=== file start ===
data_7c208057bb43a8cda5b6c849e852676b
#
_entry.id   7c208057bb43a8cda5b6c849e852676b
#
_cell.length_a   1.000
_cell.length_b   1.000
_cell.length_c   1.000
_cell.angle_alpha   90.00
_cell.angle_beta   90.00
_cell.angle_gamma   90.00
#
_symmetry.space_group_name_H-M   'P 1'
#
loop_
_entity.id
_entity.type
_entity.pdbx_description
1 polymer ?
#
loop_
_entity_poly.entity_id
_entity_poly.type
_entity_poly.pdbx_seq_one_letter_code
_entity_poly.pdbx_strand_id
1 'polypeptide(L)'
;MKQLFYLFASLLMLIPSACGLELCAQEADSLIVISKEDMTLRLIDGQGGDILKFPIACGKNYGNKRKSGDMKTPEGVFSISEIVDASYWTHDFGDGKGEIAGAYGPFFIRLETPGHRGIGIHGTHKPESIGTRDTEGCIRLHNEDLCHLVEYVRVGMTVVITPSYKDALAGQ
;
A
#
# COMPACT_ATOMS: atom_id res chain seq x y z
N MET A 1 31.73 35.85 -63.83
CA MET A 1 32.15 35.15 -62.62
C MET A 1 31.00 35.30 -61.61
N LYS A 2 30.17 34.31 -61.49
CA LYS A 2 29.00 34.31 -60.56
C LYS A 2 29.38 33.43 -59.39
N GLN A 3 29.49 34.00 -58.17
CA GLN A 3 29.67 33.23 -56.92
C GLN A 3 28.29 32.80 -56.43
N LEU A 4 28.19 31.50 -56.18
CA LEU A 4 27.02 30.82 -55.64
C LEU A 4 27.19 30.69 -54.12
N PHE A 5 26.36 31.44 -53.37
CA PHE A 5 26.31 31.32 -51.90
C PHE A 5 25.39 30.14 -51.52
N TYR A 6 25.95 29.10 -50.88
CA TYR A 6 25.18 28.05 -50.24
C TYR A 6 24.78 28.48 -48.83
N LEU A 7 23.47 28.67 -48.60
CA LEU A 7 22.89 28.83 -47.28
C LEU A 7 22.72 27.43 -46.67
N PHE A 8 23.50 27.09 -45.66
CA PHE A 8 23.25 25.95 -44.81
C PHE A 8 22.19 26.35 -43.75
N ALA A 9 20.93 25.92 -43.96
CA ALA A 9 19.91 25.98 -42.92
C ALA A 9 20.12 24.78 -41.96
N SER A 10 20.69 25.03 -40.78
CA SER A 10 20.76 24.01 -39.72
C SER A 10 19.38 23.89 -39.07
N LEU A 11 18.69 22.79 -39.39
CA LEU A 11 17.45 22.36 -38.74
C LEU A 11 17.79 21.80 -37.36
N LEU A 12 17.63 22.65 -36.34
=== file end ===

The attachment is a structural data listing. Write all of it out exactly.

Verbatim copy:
data_7c208057bb43a8cda5b6c849e852676b
#
_entry.id   7c208057bb43a8cda5b6c849e852676b
#
_cell.length_a   1.000
_cell.length_b   1.000
_cell.length_c   1.000
_cell.angle_alpha   90.00
_cell.angle_beta   90.00
_cell.angle_gamma   90.00
#
_symmetry.space_group_name_H-M   'P 1'
#
loop_
_entity.id
_entity.type
_entity.pdbx_description
1 polymer ?
#
loop_
_entity_poly.entity_id
_entity_poly.type
_entity_poly.pdbx_seq_one_letter_code
_entity_poly.pdbx_strand_id
1 'polypeptide(L)'
;MKQLFYLFASLLMLIPSACGLELCAQEADSLIVISKEDMTLRLIDGQGGDILKFPIACGKNYGNKRKSGDMKTPEGVFSISEIVDASYWTHDFGDGKGEIAGAYGPFFIRLETPGHRGIGIHGTHKPESIGTRDTEGCIRLHNEDLCHLVEYVRVGMTVVITPSYKDALAGQ
;
A
#
# COMPACT_ATOMS: atom_id res chain seq x y z
N MET A 1 31.73 35.85 -63.83
CA MET A 1 32.15 35.15 -62.62
C MET A 1 31.00 35.30 -61.61
N LYS A 2 30.17 34.31 -61.49
CA LYS A 2 29.00 34.31 -60.56
C LYS A 2 29.38 33.43 -59.39
N GLN A 3 29.49 34.00 -58.17
CA GLN A 3 29.67 33.23 -56.92
C GLN A 3 28.29 32.80 -56.43
N LEU A 4 28.19 31.50 -56.18
CA LEU A 4 27.02 30.82 -55.64
C LEU A 4 27.19 30.69 -54.12
N PHE A 5 26.36 31.44 -53.37
CA PHE A 5 26.31 31.32 -51.90
C PHE A 5 25.39 30.14 -51.52
N TYR A 6 25.95 29.10 -50.88
CA TYR A 6 25.18 28.05 -50.24
C TYR A 6 24.78 28.48 -48.83
N LEU A 7 23.47 28.67 -48.60
CA LEU A 7 22.89 28.83 -47.28
C LEU A 7 22.72 27.43 -46.67
N PHE A 8 23.50 27.09 -45.66
CA PHE A 8 23.25 25.95 -44.81
C PHE A 8 22.19 26.35 -43.75
N ALA A 9 20.93 25.92 -43.96
CA ALA A 9 19.91 25.98 -42.92
C ALA A 9 20.12 24.78 -41.96
N SER A 10 20.69 25.03 -40.78
CA SER A 10 20.76 24.01 -39.72
C SER A 10 19.38 23.89 -39.07
N LEU A 11 18.69 22.79 -39.39
CA LEU A 11 17.45 22.36 -38.74
C LEU A 11 17.79 21.80 -37.36
N LEU A 12 17.63 22.65 -36.34